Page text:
Economist Julia Cage in her book Saving the Media  offers critical insight into the closing of hundreds of newspapers in both large American cities and small communities.  The sum total of the decrease in local news coverage has created a void in political and civic accountability in America and around the world. ” In the United States the decline in the number of journalists employed by the daily press began in 1990, when there were 57,000 daily journalists as compared with 38,000 today. Both the 2008 financial crisis and the Internet have much to do with the decline. The impact of the Internet has greatly reduced print media advertising. It has also impacted to a somewhat lesser degree both radio and television. The result has been cost saving dramatic  reductions of journalists across the spectrum.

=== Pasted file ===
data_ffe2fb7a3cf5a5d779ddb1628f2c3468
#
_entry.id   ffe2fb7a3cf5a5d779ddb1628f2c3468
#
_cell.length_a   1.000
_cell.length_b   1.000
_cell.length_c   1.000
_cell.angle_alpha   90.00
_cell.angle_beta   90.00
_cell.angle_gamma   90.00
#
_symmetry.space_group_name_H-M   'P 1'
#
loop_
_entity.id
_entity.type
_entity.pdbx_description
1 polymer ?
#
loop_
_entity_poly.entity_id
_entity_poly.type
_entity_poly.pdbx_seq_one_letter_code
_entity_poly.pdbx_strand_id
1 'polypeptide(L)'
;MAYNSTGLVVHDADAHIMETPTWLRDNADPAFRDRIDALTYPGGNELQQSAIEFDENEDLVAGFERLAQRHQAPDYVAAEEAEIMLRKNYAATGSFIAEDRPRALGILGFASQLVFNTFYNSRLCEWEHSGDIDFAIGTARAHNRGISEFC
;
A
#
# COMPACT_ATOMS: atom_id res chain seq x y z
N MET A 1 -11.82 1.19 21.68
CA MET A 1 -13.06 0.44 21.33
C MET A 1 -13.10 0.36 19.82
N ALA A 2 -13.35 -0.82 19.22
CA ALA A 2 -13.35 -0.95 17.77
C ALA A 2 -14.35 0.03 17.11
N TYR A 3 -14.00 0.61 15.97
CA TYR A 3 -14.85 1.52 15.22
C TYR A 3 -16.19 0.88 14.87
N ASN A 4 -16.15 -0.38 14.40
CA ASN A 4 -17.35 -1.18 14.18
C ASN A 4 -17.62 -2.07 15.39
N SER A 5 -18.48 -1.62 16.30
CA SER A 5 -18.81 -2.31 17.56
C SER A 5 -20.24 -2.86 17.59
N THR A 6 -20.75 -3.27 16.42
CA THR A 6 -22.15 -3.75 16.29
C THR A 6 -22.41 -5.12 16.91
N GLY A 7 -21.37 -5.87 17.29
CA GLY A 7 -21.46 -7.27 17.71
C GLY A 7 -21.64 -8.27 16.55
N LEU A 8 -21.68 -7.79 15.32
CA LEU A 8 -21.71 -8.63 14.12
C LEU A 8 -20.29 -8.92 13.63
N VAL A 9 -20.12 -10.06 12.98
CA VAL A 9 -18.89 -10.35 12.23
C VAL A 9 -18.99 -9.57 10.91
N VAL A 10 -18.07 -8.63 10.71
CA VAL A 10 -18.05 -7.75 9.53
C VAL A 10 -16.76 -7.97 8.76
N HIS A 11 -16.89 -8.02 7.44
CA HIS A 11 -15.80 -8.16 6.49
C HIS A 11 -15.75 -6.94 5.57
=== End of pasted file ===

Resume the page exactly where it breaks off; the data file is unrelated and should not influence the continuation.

Cage’s book is a consolidated read. It is filled with thoughtful analysis of the impact that reduced news coverage is having on the body politic and the very existence of the democratic process.  Not to be left on a cliff, Cage offers potential creative and far sighted options for journalism. ” What must be recognized is that the news media provide a public good, just as universities and other contributors to the knowledge economy of the twenty-first century do. For that reason they deserve special treatment by the government.” Cage brilliantly advocates for a new form of non-profit organization for the news media!

I highly recommend this French Economist’s insight into the future of journalism worldwide.   She has worked closely with Tom Piketty, the famous French Economist who has researched and written extensively on income inequality. Search overviews  of his two most recent books here at gordonsgoodreads.



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